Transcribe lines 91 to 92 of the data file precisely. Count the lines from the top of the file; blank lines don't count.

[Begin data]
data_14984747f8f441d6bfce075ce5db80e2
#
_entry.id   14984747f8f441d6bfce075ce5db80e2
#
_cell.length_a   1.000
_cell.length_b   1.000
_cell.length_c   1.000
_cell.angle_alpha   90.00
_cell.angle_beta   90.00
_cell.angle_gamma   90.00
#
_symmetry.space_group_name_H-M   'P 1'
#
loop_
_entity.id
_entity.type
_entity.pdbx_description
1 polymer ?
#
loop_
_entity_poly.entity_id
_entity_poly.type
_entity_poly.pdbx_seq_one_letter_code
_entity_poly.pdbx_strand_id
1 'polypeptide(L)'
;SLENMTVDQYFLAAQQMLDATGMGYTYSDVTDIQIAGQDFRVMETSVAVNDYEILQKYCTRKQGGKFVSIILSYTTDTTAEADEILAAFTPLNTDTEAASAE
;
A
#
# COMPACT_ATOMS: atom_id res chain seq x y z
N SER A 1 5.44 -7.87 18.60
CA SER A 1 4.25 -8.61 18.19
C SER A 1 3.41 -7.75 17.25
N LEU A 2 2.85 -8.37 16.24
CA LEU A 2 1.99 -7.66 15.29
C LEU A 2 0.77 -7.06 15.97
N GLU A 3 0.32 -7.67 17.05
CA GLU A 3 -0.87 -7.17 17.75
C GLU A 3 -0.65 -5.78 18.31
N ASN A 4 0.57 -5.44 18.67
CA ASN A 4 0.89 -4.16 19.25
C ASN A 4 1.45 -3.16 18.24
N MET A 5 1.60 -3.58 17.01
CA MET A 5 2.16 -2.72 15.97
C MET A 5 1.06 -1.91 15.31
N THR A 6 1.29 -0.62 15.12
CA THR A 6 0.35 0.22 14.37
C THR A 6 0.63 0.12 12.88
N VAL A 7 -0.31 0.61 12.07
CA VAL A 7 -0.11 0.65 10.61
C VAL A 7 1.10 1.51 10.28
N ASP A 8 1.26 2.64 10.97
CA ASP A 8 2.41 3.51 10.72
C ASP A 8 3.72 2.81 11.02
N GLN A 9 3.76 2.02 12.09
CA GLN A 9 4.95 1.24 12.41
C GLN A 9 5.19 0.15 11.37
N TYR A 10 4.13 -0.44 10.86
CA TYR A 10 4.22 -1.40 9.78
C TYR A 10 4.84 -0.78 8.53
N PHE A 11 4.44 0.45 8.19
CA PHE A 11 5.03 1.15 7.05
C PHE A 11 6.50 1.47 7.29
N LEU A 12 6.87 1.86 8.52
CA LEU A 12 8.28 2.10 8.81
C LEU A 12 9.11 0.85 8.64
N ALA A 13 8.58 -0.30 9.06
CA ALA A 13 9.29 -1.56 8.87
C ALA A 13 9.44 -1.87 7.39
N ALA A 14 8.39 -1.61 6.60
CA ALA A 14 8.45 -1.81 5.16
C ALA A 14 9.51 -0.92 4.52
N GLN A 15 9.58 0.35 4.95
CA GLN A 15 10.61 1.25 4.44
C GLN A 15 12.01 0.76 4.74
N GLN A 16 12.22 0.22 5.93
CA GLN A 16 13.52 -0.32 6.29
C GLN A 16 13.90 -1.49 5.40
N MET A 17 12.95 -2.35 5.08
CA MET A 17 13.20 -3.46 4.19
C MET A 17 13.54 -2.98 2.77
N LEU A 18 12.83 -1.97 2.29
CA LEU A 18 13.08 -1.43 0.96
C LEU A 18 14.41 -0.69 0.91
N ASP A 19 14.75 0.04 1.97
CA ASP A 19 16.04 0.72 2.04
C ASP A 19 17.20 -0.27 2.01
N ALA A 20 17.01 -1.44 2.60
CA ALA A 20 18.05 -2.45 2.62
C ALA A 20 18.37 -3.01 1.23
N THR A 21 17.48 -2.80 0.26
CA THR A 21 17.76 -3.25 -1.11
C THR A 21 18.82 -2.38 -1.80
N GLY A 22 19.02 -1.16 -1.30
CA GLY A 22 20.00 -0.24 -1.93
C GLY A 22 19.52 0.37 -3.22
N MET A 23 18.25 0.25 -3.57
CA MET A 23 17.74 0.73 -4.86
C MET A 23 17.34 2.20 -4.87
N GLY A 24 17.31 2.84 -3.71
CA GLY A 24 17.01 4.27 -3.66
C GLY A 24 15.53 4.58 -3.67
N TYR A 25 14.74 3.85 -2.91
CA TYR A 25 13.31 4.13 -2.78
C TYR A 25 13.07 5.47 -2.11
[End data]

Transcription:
N THR A 21 17.48 -2.80 0.26
CA THR A 21 17.76 -3.25 -1.11